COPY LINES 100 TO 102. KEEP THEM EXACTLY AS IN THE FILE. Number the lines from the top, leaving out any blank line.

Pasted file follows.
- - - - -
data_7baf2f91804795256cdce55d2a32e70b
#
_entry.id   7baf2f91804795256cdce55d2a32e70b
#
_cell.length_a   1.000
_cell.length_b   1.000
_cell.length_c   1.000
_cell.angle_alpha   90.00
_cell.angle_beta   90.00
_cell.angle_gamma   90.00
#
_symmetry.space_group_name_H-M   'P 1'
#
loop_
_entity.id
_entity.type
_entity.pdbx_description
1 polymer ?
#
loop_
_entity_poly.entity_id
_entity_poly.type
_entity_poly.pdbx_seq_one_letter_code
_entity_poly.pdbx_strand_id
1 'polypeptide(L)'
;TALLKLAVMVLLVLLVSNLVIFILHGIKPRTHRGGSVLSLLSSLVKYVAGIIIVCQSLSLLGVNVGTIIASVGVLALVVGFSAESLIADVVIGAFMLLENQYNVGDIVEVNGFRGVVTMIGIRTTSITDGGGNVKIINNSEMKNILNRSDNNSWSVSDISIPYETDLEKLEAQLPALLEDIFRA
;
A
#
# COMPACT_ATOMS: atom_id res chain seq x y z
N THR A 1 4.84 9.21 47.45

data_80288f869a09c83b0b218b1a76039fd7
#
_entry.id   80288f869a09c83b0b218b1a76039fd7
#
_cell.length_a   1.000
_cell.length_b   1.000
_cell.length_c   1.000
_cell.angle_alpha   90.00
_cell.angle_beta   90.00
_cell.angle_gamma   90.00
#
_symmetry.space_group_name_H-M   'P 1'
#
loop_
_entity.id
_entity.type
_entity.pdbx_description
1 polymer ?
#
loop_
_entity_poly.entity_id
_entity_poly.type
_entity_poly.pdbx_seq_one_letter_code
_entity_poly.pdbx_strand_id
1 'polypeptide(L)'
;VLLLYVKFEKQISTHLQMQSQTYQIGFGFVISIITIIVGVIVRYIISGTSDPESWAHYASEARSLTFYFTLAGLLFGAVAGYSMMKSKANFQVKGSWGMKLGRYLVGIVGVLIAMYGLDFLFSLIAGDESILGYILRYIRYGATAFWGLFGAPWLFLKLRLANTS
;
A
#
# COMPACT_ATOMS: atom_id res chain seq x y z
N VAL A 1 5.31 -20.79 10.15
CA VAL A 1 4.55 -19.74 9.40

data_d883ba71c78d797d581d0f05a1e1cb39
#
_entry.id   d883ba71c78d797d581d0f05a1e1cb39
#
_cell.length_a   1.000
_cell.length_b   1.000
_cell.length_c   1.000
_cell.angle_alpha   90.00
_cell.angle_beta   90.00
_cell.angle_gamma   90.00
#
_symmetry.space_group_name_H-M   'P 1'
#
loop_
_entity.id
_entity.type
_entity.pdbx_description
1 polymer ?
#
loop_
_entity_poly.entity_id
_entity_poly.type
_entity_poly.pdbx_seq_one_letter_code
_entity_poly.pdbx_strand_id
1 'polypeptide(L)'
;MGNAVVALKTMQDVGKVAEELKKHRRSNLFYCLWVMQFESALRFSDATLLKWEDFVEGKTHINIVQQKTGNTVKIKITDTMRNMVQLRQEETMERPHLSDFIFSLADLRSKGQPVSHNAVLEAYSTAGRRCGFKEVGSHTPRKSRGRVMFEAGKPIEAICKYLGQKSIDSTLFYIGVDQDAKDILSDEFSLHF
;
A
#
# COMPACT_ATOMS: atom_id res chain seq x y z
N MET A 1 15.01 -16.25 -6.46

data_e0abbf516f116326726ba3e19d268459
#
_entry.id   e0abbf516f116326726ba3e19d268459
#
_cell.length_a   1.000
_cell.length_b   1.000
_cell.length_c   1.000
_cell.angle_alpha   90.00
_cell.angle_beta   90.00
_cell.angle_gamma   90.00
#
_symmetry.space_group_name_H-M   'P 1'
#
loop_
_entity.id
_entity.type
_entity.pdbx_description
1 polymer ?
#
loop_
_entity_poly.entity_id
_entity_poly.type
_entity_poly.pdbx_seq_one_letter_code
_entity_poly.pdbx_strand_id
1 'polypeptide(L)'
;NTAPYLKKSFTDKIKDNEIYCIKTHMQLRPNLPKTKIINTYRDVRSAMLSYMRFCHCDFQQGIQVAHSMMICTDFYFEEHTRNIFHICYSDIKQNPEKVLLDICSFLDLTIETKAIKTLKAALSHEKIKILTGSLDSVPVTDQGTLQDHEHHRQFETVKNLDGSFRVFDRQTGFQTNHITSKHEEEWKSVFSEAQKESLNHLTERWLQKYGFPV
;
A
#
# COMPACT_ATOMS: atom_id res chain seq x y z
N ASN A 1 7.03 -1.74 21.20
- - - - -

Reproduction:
_cell.length_b   1.000
_cell.length_c   1.000
_cell.angle_alpha   90.00